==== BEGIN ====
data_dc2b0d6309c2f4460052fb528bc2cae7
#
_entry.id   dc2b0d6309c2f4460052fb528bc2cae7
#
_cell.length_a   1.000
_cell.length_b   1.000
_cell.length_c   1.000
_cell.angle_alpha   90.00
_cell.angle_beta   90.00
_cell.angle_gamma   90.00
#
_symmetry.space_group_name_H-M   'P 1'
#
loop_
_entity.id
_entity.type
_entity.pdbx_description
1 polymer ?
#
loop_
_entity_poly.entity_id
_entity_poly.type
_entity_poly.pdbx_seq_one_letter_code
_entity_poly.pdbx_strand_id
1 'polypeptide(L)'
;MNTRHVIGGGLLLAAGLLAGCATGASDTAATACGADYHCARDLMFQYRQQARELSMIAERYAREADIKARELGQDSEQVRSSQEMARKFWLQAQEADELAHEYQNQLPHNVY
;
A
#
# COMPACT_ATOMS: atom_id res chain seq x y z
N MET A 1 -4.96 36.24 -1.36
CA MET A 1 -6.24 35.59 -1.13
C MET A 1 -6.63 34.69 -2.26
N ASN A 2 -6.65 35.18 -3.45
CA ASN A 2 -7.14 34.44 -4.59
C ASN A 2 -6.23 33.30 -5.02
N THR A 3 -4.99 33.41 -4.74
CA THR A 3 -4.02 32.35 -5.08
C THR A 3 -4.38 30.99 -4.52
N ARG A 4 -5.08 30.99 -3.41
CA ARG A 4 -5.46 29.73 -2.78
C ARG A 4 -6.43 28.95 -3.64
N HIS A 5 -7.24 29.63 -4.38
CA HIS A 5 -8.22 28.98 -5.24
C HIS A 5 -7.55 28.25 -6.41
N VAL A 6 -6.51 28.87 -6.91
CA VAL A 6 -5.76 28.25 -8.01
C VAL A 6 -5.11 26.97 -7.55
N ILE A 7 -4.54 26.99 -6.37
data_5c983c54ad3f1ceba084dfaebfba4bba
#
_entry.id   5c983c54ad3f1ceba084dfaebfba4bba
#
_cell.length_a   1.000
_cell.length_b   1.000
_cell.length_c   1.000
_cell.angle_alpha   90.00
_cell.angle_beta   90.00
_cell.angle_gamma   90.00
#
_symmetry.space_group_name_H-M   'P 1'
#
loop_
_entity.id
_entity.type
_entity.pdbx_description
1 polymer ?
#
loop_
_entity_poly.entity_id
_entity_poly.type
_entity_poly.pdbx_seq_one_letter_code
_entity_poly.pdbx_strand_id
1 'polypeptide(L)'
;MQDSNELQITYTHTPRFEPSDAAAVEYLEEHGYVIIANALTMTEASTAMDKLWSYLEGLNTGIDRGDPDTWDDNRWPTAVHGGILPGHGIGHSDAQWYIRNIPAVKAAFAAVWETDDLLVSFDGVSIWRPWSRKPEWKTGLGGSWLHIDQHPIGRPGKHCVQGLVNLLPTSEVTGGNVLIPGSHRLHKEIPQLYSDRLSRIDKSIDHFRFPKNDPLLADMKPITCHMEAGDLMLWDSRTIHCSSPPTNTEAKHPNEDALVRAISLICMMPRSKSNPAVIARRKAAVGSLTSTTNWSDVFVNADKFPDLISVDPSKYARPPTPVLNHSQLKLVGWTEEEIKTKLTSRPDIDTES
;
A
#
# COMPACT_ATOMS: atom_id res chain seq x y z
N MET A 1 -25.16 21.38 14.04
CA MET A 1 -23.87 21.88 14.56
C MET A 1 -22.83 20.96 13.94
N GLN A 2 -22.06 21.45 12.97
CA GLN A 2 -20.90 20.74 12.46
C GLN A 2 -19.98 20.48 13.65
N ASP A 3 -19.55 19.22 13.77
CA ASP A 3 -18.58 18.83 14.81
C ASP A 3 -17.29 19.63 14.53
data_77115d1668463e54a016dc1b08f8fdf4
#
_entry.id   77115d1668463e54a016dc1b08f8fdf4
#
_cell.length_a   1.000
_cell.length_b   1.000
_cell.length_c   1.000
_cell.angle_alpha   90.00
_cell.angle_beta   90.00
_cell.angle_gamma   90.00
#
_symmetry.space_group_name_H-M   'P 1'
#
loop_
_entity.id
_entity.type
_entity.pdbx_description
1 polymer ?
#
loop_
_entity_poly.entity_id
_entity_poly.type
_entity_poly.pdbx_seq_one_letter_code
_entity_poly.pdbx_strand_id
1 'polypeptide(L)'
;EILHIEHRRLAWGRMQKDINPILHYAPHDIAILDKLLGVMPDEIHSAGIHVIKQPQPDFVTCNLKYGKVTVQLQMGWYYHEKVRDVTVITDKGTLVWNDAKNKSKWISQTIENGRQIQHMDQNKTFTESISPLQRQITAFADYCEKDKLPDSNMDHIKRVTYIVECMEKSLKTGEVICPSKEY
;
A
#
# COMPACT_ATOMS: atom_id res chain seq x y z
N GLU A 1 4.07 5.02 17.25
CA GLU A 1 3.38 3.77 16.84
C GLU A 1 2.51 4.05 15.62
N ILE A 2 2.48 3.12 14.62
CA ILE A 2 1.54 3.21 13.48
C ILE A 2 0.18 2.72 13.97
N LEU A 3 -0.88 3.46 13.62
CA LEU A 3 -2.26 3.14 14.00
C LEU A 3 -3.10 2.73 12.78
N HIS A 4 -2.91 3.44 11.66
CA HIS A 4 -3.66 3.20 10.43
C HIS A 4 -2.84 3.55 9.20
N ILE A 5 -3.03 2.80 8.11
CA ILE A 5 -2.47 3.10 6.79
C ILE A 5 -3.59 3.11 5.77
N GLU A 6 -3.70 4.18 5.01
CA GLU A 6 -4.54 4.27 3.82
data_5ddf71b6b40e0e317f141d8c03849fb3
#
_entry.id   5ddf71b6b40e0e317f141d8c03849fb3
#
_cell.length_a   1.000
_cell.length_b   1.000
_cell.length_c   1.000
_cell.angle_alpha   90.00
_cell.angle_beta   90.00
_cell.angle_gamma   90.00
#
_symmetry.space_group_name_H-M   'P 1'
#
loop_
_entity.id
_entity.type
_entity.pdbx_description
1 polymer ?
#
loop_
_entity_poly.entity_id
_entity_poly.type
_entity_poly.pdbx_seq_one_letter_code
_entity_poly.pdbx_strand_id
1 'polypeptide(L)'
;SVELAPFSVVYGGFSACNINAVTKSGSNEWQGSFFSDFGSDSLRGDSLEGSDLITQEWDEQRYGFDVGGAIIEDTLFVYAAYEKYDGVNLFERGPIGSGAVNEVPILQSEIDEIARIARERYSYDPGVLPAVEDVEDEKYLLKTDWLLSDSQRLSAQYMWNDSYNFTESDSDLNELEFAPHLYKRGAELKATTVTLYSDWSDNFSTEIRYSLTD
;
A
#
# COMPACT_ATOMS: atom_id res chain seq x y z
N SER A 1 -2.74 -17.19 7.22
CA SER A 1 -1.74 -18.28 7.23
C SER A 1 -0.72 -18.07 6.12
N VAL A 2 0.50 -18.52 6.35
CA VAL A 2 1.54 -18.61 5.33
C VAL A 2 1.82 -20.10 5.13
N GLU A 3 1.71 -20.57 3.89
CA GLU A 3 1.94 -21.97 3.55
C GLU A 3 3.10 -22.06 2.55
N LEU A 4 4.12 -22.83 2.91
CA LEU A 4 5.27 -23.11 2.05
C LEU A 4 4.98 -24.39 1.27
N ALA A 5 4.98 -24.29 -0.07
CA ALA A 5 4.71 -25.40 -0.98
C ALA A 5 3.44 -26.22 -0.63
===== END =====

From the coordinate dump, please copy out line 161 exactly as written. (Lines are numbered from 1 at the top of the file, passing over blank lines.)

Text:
;SVELAPFSVVYGGFSACNINAVTKSGSNEWQGSFFSDFGSDSLRGDSLEGSDLITQEWDEQRYGFDVGGAIIEDTLFVYAAYEKYDGVNLFERGPIGSGAVNEVPILQSEIDEIARIARERYSYDPGVLPAVEDVEDEKYLLKTDWLLSDSQRLSAQYMWNDSYNFTESDSDLNELEFAPHLYKRGAELKATTVTLYSDWSDNFSTEIRYSLTD